On the outer ... health worker Jean Fitzroy chats with Charles on a seat by Lake Burley Griffin. The once homeless man spent his days wandering Civic. Photo: Jay Cronan
For eight months, Charles spent his days and nights living rough in Civic. Most people just ignored him.
''It happened in 2010. I became homeless because of my mental illness … Just sleeping on the street. It was pretty hard,'' he said.
The first few nights in particular were a bit scary, ''but I slowly got used to it''.
While he is no longer on the streets and will soon have his own accommodation again, his mental health worker, Jean Fitzroy, says other people like Charles need more support.
''There is a lack of suitable and affordable and well-located housing options for people living with a mental illness, and a lack of in-home support as well to assist people to build up their living skills,'' she said.
''The general public don't like to acknowledge that we have rough sleepers here in Canberra, but it is a real issue.''
Charles, 34, who asked that his real name not be used, survived many cold nights with a sleeping bag and several layers of clothes from a charity bin. He spent his days wandering Civic, watching television at the bus station or in the library or bookshops.
''People mostly ignored me for the eight months. There were some nice ladies at the Jolimont Centre who would give me food sometimes. I would eat at the Griffin Centre, because they give free meals there. At the Uniting Church they serve breakfast,'' he said.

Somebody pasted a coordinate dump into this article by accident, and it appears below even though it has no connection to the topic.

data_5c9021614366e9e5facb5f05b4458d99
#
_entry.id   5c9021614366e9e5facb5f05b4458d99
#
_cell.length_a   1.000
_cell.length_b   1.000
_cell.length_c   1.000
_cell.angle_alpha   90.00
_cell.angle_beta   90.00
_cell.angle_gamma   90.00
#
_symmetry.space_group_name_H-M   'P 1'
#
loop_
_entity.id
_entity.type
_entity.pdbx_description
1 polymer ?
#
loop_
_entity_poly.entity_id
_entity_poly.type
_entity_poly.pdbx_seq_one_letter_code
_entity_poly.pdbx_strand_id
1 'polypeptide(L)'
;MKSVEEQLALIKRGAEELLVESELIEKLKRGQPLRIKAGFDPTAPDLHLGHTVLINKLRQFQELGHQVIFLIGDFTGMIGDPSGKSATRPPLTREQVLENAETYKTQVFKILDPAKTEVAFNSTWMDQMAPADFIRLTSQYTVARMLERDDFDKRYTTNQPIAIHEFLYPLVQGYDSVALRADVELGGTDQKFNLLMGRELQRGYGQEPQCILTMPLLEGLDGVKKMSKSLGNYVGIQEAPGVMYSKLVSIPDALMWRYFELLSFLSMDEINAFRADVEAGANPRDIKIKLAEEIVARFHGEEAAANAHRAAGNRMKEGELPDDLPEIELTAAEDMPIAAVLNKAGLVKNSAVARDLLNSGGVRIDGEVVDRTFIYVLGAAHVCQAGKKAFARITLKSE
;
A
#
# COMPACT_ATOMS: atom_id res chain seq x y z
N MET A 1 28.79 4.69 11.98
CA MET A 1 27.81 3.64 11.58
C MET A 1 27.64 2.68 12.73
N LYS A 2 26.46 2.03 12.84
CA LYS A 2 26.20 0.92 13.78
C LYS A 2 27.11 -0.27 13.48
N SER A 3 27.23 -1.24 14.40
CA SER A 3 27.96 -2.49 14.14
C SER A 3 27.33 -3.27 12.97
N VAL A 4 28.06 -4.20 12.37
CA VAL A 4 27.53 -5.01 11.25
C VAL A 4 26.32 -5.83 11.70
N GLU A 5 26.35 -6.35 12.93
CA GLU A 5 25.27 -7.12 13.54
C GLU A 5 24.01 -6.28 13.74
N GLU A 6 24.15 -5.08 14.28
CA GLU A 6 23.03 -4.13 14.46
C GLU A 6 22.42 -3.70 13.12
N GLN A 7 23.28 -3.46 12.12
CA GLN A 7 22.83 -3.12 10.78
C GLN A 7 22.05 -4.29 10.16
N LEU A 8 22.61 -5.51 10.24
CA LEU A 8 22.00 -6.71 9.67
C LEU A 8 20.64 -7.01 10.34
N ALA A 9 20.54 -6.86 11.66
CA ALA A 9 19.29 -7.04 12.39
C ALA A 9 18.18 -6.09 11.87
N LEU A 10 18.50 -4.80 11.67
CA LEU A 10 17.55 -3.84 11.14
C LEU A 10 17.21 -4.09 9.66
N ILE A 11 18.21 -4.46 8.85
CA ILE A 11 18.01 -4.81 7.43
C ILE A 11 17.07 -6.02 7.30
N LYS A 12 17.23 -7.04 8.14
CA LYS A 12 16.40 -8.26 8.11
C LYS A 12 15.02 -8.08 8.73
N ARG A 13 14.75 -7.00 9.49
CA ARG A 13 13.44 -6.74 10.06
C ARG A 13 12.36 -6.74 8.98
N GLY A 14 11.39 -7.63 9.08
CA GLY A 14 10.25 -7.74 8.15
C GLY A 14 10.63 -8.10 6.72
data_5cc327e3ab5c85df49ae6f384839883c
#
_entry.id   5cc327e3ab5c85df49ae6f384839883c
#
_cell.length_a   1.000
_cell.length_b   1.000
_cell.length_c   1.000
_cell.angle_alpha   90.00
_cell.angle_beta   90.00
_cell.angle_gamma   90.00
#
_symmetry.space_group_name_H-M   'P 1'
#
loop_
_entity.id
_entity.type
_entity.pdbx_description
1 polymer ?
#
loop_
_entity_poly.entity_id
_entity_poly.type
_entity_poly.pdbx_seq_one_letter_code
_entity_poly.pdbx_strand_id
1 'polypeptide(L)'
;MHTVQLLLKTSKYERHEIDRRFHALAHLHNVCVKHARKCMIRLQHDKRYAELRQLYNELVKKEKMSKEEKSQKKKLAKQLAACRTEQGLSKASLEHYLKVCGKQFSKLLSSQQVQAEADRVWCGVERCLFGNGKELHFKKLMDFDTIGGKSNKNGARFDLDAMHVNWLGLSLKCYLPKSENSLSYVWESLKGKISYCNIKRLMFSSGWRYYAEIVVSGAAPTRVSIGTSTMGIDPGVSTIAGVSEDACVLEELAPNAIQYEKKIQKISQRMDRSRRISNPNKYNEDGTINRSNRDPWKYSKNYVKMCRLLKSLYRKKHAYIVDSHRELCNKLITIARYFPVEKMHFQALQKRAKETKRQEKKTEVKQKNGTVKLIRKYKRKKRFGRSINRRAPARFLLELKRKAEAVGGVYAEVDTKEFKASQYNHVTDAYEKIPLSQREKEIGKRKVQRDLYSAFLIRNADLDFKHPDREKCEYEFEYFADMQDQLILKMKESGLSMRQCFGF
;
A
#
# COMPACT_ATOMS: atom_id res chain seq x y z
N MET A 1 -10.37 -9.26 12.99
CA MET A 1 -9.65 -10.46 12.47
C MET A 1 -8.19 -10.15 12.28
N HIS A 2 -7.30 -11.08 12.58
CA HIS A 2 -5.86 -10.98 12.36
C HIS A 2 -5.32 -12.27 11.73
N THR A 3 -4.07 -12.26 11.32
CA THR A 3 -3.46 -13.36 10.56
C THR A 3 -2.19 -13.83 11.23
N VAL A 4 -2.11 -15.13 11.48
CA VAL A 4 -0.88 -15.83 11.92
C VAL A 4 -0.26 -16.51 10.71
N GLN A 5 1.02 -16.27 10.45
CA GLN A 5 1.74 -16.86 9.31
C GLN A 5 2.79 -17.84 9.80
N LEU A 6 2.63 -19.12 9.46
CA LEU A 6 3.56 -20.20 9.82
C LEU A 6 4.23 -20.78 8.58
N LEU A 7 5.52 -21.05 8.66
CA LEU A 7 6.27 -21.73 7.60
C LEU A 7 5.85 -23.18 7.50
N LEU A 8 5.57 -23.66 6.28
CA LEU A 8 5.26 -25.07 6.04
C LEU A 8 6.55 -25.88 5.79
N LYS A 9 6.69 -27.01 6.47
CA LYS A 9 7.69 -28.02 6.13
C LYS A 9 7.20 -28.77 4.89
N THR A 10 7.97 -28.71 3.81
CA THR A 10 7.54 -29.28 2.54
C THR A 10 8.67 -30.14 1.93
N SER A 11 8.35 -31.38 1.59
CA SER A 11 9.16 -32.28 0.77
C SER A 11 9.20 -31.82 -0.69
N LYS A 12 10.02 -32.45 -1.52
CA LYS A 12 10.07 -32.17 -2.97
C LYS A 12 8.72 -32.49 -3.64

Ms Fitzroy has been working with Charles for almost two years.
''Initially it was about building a connection with [Charles], and a trusting relationship, which is the most important basis for the work that we do in mental health. [Charles] was quite unwell and quite scared as well,'' she said.
''So it was really about supporting him through this journey, advocating for him to navigate through the system, which can be quite tricky at times; liaising with different services, like Centrelink and Housing and the non-government organisations as well, to ensure that [Charles] had access to appropriate support.''
Ms Fitzroy said working in mental health was rewarding, because she was able to focus on people's strengths, but it could also be hard and challenging work.
''Unfortunately, because there is a lack of appropriate services for people who have a mental illness and who are sleeping rough, sometimes there isn't a lot that we can do, and that can be difficult and heartbreaking to know that someone is sleeping rough when you are going home to your nice comfy bed,'' she said.